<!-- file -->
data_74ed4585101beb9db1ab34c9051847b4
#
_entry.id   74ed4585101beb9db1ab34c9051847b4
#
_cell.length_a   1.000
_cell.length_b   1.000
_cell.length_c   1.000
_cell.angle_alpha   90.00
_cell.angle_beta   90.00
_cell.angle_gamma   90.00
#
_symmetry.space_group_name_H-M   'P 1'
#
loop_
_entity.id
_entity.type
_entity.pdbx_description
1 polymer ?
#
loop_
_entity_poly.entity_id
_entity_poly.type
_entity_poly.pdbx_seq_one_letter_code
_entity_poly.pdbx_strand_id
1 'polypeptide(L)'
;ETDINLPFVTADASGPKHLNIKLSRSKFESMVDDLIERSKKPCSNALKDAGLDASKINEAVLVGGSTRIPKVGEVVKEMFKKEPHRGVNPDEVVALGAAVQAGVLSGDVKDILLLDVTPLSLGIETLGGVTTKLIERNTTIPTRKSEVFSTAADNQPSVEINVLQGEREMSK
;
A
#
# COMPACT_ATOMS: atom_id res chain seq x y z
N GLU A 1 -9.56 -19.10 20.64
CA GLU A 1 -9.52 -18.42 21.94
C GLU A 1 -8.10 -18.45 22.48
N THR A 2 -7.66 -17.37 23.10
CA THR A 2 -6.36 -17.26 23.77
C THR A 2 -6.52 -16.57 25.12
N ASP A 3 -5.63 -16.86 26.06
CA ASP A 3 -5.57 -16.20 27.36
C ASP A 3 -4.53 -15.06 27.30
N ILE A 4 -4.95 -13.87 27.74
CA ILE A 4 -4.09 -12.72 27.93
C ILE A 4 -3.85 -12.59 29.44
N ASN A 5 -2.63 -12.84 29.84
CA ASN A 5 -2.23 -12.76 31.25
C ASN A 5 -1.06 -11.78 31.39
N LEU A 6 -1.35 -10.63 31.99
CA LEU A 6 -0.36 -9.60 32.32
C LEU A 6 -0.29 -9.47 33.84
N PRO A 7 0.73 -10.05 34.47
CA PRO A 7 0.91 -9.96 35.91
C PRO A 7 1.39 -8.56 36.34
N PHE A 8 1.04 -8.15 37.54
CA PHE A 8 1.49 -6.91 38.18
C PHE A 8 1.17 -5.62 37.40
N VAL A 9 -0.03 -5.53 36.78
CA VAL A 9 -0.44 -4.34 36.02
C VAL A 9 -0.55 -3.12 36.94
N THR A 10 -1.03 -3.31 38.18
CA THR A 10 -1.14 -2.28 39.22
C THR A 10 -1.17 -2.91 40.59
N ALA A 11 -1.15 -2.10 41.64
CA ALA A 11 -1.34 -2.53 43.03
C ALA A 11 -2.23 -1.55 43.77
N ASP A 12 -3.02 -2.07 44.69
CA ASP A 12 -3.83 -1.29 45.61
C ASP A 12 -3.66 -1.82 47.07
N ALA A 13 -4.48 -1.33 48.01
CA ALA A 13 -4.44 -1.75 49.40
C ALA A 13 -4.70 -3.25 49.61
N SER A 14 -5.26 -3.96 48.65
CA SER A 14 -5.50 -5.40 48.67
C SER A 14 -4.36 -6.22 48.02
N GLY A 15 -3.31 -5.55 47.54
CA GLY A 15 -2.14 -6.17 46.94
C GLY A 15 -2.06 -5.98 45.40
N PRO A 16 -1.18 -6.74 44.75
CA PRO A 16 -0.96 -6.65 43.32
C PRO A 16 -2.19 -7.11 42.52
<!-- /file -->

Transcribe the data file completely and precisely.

data_74ed4585101beb9db1ab34c9051847b4
#
_entry.id   74ed4585101beb9db1ab34c9051847b4
#
_cell.length_a   1.000
_cell.length_b   1.000
_cell.length_c   1.000
_cell.angle_alpha   90.00
_cell.angle_beta   90.00
_cell.angle_gamma   90.00
#
_symmetry.space_group_name_H-M   'P 1'
#
loop_
_entity.id
_entity.type
_entity.pdbx_description
1 polymer ?
#
loop_
_entity_poly.entity_id
_entity_poly.type
_entity_poly.pdbx_seq_one_letter_code
_entity_poly.pdbx_strand_id
1 'polypeptide(L)'
;ETDINLPFVTADASGPKHLNIKLSRSKFESMVDDLIERSKKPCSNALKDAGLDASKINEAVLVGGSTRIPKVGEVVKEMFKKEPHRGVNPDEVVALGAAVQAGVLSGDVKDILLLDVTPLSLGIETLGGVTTKLIERNTTIPTRKSEVFSTAADNQPSVEINVLQGEREMSK
;
A
#
# COMPACT_ATOMS: atom_id res chain seq x y z
N GLU A 1 -9.56 -19.10 20.64
CA GLU A 1 -9.52 -18.42 21.94
C GLU A 1 -8.10 -18.45 22.48
N THR A 2 -7.66 -17.37 23.10
CA THR A 2 -6.36 -17.26 23.77
C THR A 2 -6.52 -16.57 25.12
N ASP A 3 -5.63 -16.86 26.06
CA ASP A 3 -5.57 -16.20 27.36
C ASP A 3 -4.53 -15.06 27.30
N ILE A 4 -4.95 -13.87 27.74
CA ILE A 4 -4.09 -12.72 27.93
C ILE A 4 -3.85 -12.59 29.44
N ASN A 5 -2.63 -12.84 29.84
CA ASN A 5 -2.23 -12.76 31.25
C ASN A 5 -1.06 -11.78 31.39
N LEU A 6 -1.35 -10.63 31.99
CA LEU A 6 -0.36 -9.60 32.32
C LEU A 6 -0.29 -9.47 33.84
N PRO A 7 0.73 -10.05 34.47
CA PRO A 7 0.91 -9.96 35.91
C PRO A 7 1.39 -8.56 36.34
N PHE A 8 1.04 -8.15 37.54
CA PHE A 8 1.49 -6.91 38.18
C PHE A 8 1.17 -5.62 37.40
N VAL A 9 -0.03 -5.53 36.78
CA VAL A 9 -0.44 -4.34 36.02
C VAL A 9 -0.55 -3.12 36.94
N THR A 10 -1.03 -3.31 38.18
CA THR A 10 -1.14 -2.28 39.22
C THR A 10 -1.17 -2.91 40.59
N ALA A 11 -1.15 -2.10 41.64
CA ALA A 11 -1.34 -2.53 43.03
C ALA A 11 -2.23 -1.55 43.77
N ASP A 12 -3.02 -2.07 44.69
CA ASP A 12 -3.83 -1.29 45.61
C ASP A 12 -3.66 -1.82 47.07
N ALA A 13 -4.48 -1.33 48.01
CA ALA A 13 -4.44 -1.75 49.40
C ALA A 13 -4.70 -3.25 49.61
N SER A 14 -5.26 -3.96 48.65
CA SER A 14 -5.50 -5.40 48.67
C SER A 14 -4.36 -6.22 48.02
N GLY A 15 -3.31 -5.55 47.54
CA GLY A 15 -2.14 -6.17 46.94
C GLY A 15 -2.06 -5.98 45.40
N PRO A 16 -1.18 -6.74 44.75
CA PRO A 16 -0.96 -6.65 43.32
C PRO A 16 -2.19 -7.11 42.52